5 ways to prepare for tax day

It’s that time of year — tax-preparation season will be here before you know it. I’m sure some of you dread this time of year, but I’ve got a few suggestions that can make it a bit more bearable and help you in the long run.

If you’re not the do-it-yourself type, hire an experienced, professional tax preparer to handle your returns. Stay away from the generic chain tax-prep services — they tend to significantly overcharge for preparing returns by charging by the form (which we view as being a rip-off) instead of using an hourly rate (which is much more fair).

Woman looking at bills and receipts on floor

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Make sure you have all necessary tax documents. Sounds simple enough, but being organized about collecting your tax documents (“Where did I put that W-2?”) makes life much easier for your preparer (and you, too).

Your preparer should ask you many questions, especially if it is the first time he or she is preparing your returns. Even after the first year, personal and financial situations change, and any qualified tax preparer will know to ask the important questions (e.g., law changes, new possible deductions, etc.) so you don’t leave anything on the table.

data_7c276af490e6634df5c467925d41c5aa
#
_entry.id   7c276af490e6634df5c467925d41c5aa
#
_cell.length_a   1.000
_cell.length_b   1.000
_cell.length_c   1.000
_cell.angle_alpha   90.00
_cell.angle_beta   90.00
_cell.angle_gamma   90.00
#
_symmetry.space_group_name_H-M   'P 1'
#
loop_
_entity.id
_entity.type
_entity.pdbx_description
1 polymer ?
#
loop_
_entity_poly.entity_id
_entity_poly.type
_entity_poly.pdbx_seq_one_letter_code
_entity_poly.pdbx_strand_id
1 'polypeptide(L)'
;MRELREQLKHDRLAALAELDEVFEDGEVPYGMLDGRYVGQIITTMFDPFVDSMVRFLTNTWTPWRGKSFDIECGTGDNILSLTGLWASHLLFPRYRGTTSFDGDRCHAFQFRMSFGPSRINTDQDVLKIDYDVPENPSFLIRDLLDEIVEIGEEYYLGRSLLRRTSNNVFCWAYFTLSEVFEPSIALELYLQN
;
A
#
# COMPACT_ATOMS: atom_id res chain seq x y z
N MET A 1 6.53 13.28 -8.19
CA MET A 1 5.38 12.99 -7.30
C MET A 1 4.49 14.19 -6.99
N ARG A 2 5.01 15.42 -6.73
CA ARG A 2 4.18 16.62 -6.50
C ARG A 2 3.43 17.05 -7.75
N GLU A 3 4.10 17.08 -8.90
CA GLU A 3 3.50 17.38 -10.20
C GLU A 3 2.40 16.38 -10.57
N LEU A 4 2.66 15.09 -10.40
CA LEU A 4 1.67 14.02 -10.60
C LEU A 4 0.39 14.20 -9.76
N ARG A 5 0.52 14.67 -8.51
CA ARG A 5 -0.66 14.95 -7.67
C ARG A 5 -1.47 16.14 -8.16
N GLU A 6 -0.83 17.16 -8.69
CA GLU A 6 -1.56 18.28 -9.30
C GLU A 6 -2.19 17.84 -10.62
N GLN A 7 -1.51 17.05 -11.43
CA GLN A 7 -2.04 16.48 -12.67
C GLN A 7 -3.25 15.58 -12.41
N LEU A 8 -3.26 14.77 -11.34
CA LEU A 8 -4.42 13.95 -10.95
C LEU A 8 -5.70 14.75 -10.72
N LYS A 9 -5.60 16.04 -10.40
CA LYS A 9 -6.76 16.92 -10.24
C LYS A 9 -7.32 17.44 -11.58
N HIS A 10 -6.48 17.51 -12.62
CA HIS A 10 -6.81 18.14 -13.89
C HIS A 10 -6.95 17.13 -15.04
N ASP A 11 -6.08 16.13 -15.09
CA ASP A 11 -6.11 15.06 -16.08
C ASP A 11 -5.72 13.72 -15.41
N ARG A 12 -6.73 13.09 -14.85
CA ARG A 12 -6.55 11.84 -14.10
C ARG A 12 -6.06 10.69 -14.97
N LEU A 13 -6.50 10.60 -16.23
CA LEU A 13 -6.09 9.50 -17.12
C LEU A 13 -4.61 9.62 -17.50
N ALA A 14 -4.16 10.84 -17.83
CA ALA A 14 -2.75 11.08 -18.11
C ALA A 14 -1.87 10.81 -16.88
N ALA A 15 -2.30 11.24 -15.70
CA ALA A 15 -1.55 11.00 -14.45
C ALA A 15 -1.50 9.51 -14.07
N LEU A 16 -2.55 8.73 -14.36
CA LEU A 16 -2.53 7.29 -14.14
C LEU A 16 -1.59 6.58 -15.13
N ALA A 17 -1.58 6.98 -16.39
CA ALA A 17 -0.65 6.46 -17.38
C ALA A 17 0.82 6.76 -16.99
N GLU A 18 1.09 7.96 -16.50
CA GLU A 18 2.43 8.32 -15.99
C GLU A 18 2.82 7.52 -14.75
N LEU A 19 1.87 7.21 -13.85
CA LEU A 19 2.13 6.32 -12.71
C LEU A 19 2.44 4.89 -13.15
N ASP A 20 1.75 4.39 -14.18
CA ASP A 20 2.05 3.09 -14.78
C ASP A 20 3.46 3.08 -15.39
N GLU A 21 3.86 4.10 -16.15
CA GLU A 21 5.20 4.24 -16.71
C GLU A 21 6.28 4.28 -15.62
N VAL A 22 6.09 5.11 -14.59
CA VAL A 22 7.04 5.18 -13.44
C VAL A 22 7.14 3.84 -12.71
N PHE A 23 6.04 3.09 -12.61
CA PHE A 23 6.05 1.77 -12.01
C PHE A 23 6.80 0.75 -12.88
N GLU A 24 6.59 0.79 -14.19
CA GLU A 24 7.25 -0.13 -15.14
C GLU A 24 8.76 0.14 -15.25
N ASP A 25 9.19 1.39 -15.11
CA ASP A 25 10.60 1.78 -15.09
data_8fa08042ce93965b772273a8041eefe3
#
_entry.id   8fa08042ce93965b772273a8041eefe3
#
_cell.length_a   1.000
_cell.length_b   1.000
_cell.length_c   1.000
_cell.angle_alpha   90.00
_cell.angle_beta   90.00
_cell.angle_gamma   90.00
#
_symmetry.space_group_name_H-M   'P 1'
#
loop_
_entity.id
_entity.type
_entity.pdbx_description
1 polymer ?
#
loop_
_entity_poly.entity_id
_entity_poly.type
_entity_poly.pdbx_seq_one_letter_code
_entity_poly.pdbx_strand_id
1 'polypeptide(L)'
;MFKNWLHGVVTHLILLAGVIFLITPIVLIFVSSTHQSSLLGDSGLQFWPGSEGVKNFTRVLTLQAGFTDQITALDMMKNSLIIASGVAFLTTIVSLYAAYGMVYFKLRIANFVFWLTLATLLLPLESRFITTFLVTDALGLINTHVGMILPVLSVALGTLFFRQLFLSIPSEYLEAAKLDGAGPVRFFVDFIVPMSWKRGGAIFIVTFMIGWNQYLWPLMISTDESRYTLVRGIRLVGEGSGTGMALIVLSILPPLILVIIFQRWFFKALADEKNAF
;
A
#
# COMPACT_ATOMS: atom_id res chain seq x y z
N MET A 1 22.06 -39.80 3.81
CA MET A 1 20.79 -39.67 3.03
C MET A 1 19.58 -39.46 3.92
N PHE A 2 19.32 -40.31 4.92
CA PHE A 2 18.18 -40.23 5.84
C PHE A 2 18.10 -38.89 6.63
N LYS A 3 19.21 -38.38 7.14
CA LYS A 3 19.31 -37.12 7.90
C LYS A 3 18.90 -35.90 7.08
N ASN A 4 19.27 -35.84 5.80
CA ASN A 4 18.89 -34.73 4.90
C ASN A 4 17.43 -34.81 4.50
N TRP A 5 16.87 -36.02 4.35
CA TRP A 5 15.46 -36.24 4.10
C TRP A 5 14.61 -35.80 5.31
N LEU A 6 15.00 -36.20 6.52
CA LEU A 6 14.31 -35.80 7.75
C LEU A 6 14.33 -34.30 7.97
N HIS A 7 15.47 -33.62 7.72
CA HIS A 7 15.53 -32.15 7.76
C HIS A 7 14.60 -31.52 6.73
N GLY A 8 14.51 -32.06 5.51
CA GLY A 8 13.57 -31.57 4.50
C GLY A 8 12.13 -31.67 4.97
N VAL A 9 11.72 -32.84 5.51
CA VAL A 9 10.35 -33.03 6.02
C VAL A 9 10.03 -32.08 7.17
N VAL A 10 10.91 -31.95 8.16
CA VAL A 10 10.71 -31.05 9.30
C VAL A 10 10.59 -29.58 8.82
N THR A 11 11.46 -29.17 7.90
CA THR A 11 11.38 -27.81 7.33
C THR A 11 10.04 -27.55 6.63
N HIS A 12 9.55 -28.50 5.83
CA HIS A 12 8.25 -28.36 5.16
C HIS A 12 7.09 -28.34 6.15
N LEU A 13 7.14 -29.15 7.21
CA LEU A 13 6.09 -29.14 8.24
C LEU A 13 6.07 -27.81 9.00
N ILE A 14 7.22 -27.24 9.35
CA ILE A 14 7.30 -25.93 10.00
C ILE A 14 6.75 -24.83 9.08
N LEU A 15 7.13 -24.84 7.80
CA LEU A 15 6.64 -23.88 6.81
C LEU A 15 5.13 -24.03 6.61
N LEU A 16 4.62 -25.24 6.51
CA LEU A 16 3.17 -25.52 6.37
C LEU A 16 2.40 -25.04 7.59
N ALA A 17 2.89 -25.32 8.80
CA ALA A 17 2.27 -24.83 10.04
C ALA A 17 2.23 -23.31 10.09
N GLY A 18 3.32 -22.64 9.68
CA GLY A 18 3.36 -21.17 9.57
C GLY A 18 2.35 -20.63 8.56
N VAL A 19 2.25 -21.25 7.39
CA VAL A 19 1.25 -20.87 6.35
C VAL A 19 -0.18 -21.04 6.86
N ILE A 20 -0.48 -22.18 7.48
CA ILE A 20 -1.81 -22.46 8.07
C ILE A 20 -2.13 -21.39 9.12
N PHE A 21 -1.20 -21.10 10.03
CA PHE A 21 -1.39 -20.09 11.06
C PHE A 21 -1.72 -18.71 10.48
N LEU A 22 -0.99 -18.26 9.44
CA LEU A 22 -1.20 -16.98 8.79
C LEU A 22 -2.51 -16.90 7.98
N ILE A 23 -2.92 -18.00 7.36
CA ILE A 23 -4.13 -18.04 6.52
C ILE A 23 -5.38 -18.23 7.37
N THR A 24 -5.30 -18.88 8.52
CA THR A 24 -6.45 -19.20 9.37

If you work with a certified public accountant, hopefully he or she offers advice for your specific tax situation during and after preparing your returns. This can be very important for not only the current year (e.g., “Can a traditional IRA contribution lower your tax bill?”) but the following year, as well (e.g., “Should you contribute more to your 401(k) plan at work?”). Offering suggestions that can improve the amount you get back (or help you pay less than you have in the past) can be very valuable for some.

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Your tax professional should be willing to speak with any other professionals you have hired. There are many reasons why insurance professionals, financial advisors, attorneys, etc., should speak to your tax preparer (with your permission, of course) to coordinate on issues that may be important and need to be looked at from different perspectives. This way, you get the input of trusted professionals on issues that overlap into several areas of your personal financial/tax situation.

Find an experienced local tax preparer who works for a professional tax preparation firm, earns his or her money from hourly fees (not charging by the form), believes in helping clients improve their tax/financial situations and has the heart and demeanor of a teacher — not a salesman — and, chances are, you’ve found the right tax preparer to help you with your tax situation.

(Editor’s note: This guest column originally appeared on Investopedia.)

— By Martin A. Federici Jr., CEO of MF Advisers

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